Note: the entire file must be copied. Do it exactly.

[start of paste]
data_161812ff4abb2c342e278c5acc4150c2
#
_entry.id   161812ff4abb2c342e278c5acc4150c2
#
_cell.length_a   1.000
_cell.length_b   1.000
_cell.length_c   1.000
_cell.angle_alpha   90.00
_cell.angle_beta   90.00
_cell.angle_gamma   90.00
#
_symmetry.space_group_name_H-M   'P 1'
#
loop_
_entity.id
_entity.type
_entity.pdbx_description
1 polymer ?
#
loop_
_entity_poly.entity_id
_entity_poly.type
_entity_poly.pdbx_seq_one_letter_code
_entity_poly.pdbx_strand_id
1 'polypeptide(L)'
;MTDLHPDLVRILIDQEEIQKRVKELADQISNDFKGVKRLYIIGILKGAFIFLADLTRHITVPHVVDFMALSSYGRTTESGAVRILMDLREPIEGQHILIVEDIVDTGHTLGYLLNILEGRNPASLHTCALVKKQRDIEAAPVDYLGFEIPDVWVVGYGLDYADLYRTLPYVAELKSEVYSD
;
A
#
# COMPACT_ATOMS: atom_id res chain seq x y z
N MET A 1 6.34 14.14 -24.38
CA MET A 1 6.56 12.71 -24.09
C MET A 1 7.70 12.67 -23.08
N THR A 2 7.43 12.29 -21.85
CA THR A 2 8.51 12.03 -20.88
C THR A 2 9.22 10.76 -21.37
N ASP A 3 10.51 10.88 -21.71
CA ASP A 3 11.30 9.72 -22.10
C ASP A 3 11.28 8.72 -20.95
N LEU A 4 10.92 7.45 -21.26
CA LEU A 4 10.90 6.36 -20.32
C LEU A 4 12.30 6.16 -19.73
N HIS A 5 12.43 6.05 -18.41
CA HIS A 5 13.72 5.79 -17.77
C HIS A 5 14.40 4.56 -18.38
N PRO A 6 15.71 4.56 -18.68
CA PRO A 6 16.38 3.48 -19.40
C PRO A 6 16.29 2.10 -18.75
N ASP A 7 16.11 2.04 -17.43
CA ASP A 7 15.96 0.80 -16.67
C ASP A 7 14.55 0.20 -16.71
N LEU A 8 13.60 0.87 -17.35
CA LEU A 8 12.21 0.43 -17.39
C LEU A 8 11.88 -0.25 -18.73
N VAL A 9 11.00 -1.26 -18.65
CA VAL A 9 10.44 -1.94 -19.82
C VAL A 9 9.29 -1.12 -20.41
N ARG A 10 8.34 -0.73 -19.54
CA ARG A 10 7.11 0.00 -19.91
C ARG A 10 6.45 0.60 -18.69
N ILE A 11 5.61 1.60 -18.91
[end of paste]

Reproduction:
data_161812ff4abb2c342e278c5acc4150c2
#
_entry.id   161812ff4abb2c342e278c5acc4150c2
#
_cell.length_a   1.000
_cell.length_b   1.000
_cell.length_c   1.000
_cell.angle_alpha   90.00
_cell.angle_beta   90.00
_cell.angle_gamma   90.00
#
_symmetry.space_group_name_H-M   'P 1'
#
loop_
_entity.id
_entity.type
_entity.pdbx_description
1 polymer ?
#
loop_
_entity_poly.entity_id
_entity_poly.type
_entity_poly.pdbx_seq_one_letter_code
_entity_poly.pdbx_strand_id
1 'polypeptide(L)'
;MTDLHPDLVRILIDQEEIQKRVKELADQISNDFKGVKRLYIIGILKGAFIFLADLTRHITVPHVVDFMALSSYGRTTESGAVRILMDLREPIEGQHILIVEDIVDTGHTLGYLLNILEGRNPASLHTCALVKKQRDIEAAPVDYLGFEIPDVWVVGYGLDYADLYRTLPYVAELKSEVYSD
;
A
#
# COMPACT_ATOMS: atom_id res chain seq x y z
N MET A 1 6.34 14.14 -24.38
CA MET A 1 6.56 12.71 -24.09
C MET A 1 7.70 12.67 -23.08
N THR A 2 7.43 12.29 -21.85
CA THR A 2 8.51 12.03 -20.88
C THR A 2 9.22 10.76 -21.37
N ASP A 3 10.51 10.88 -21.71
CA ASP A 3 11.30 9.72 -22.10
C ASP A 3 11.28 8.72 -20.95
N LEU A 4 10.92 7.45 -21.26
CA LEU A 4 10.90 6.36 -20.32
C LEU A 4 12.30 6.16 -19.73
N HIS A 5 12.43 6.05 -18.41
CA HIS A 5 13.72 5.79 -17.77
C HIS A 5 14.40 4.56 -18.38
N PRO A 6 15.71 4.56 -18.68
CA PRO A 6 16.38 3.48 -19.40
C PRO A 6 16.29 2.10 -18.75
N ASP A 7 16.11 2.04 -17.43
CA ASP A 7 15.96 0.80 -16.67
C ASP A 7 14.55 0.20 -16.71
N LEU A 8 13.60 0.87 -17.35
CA LEU A 8 12.21 0.43 -17.39
C LEU A 8 11.88 -0.25 -18.73
N VAL A 9 11.00 -1.26 -18.65
CA VAL A 9 10.44 -1.94 -19.82
C VAL A 9 9.29 -1.12 -20.41
N ARG A 10 8.34 -0.73 -19.54
CA ARG A 10 7.11 0.00 -19.91
C ARG A 10 6.45 0.60 -18.69
N ILE A 11 5.61 1.60 -18.91